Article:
Scrabble makes you . . . good at Scrabble

Scrabble doesn't make you smarter, but it can re-wire your brain. Credit: Wikimedia Commons

This week, we got another great example of how science stories are often misinterpreted by the media. Articles in the Calgary Herald, Global News, and MSNBC all touted a new Canadian study which they say shows that ‘Scrabble makes you smarter.’ If this sounds too good to be true, that’s because it is. (To their credit, the folks at CBC appear to have done their homework.) However, the study’s real conclusion is no less interesting: it provides further evidence that the human brain can re-wire itself even into late adulthood.

The first step in getting past media hype is to look at the peer-reviewed article itself. (Happily, the good folks at Memory and Cognition have been kind enough to make this particular work open access, thanks guys!) From the abstract:

The results of a series of cognitive assessments showed that the Scrabble players and control participants differed only in Scrabble-specific skills.

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The Fanged Frogs of Sulawesi

Fanged Frog
A researcher shows the fang - technically bony odontoid processes - of one of the 13 species of fanged frog from the Indonesian island of Sulawesi. Credit: McMaster Daily News/Rafe M. Brown

Despite a name that sounds like it came from a bizarre horror film, the fanged frogs of Sulawesi are not particularly dangerous. In fact, the exact function of the fangs – technically bony odontoid processes – isn’t really known. “They could be used for defence, although it’s not clear that that’s true,” says Ben Evans of McMaster University “They certainly don’t bite you when you catch one in your hand.” What Evans does know is that these unusual critters are a perfect example of the evolutionary process of adaptive radiation.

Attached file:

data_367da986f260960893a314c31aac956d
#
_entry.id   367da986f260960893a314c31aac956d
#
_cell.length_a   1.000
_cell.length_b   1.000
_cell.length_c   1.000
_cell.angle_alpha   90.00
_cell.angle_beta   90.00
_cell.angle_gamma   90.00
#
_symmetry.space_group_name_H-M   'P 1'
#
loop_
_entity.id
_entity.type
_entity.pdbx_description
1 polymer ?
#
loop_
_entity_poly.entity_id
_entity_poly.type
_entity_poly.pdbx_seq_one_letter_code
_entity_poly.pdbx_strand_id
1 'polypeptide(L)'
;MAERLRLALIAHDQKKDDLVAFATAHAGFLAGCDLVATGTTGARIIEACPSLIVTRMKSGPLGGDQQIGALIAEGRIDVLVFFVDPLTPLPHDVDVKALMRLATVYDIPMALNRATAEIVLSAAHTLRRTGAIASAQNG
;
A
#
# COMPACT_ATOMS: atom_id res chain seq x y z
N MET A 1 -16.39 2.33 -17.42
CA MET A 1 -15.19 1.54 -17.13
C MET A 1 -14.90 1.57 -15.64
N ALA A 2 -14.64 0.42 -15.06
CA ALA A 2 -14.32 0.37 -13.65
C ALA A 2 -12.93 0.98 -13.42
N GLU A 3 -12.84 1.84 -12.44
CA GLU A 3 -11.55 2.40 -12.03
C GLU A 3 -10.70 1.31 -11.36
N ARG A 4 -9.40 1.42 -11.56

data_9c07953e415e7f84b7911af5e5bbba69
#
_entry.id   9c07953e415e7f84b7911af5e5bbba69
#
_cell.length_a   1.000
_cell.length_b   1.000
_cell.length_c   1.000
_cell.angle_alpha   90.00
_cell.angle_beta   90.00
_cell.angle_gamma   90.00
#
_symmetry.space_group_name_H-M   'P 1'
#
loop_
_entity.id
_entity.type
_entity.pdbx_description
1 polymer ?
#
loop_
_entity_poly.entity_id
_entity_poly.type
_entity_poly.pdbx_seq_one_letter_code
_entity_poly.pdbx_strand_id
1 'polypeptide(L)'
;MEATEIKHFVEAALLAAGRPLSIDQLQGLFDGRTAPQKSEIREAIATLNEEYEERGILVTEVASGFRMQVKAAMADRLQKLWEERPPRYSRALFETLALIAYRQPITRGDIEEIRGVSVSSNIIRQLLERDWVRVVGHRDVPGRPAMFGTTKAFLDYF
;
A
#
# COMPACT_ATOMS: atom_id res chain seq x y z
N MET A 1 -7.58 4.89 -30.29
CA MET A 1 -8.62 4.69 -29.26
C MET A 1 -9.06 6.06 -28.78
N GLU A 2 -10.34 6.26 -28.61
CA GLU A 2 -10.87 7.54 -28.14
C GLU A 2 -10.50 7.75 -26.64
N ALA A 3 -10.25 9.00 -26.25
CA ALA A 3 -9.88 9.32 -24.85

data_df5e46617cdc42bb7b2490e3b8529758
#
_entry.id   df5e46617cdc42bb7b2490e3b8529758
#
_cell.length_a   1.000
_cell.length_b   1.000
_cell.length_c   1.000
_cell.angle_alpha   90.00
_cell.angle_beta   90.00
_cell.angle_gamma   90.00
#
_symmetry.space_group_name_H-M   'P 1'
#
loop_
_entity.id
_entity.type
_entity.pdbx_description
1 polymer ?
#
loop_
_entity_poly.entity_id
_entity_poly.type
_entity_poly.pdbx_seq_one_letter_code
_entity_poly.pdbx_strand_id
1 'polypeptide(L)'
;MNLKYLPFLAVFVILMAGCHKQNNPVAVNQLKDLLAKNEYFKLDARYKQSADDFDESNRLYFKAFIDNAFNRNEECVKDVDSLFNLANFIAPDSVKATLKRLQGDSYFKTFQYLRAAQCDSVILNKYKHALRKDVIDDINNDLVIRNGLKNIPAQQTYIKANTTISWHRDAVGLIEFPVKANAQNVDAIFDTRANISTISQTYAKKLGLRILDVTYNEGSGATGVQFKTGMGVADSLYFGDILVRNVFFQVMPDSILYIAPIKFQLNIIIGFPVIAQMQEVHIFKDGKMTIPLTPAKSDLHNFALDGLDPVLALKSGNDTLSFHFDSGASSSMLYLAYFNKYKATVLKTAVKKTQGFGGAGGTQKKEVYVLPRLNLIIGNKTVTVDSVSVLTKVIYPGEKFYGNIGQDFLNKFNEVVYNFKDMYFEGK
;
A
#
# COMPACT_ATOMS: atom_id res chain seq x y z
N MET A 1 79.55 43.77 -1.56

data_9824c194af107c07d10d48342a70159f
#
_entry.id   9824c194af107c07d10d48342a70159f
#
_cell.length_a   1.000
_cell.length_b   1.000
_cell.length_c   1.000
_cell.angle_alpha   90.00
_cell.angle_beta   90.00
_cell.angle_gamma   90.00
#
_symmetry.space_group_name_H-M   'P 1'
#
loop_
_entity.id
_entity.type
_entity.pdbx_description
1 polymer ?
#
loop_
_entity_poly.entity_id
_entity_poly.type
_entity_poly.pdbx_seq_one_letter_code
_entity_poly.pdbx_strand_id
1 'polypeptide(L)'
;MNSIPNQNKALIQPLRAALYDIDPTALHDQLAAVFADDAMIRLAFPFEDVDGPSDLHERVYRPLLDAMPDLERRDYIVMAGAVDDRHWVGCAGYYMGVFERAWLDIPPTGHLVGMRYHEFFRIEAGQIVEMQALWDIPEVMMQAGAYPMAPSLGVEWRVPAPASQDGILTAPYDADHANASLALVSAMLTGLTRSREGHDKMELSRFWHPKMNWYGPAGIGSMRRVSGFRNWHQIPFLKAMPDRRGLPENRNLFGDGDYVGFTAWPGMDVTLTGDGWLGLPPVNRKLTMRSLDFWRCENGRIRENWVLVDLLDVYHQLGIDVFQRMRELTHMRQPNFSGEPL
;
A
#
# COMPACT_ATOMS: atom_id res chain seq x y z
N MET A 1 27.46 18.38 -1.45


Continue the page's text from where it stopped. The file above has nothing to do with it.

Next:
Evans is an evolutionary biologist who has spent years studying the biogeography of the Indonesian island of Sulawesi. “Sulawesi is interesting because it’s near some large islands, but it’s biogeographically very distinct,” he says. “A remarkable and precipitous faunal divide occurs between Sulawesi and Borneo, which is famous in biogeography. It’s called Wallace’s line.” Alfred Russell Wallace, a well-known biologist and contemporary of Charles Darwin, worked extensively in the Indonesian archipelago, using it as a model system to understand the processes that affect biodiversity worldwide.

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Canadian Science: By The Numbers

Regular readers will note that I’m fond of touting the high quality of Canadian science despite our many perceived handicaps as a nation (smallish population, widely separated institutions, latent inferiority complex, etc.) But how, I hear you virtually ask, can I possibly know this is true? Is there any data to back up this claim? Well, smarty pants, it turns out there is. is an arm of Thomson Reuters that keeps tabs on trends in published science papers and their impact on the scientific community, as measured by the number of citations. Periodically, they do a retrospective of papers from a certain country, comparing their quantity and impact to the world average. As it happens, this week they featured the True North Strong and Free.

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